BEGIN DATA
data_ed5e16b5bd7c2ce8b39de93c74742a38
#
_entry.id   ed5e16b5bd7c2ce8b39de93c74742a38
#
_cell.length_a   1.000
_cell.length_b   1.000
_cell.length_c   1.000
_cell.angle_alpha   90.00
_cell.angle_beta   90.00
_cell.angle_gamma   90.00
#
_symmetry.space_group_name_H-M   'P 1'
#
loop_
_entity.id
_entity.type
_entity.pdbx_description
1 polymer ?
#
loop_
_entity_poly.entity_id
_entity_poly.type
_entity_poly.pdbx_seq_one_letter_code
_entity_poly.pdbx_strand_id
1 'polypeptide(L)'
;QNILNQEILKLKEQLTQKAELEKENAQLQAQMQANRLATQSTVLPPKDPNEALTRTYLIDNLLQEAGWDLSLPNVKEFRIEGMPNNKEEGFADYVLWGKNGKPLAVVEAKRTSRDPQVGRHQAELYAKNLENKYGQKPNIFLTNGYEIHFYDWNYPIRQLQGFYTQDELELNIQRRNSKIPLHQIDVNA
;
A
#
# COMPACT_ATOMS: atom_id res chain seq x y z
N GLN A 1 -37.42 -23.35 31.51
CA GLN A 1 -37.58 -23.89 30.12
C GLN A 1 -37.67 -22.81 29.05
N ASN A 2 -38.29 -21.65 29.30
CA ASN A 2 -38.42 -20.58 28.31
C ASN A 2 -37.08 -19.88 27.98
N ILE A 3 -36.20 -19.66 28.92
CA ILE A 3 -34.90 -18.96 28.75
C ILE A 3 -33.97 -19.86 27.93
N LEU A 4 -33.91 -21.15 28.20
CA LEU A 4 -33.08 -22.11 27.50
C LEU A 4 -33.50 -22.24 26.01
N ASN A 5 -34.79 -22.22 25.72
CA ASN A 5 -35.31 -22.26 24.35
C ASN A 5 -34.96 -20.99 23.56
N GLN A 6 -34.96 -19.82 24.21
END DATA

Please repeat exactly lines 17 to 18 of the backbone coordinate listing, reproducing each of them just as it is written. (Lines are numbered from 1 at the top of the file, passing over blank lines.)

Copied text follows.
_entity.pdbx_description
1 polymer ?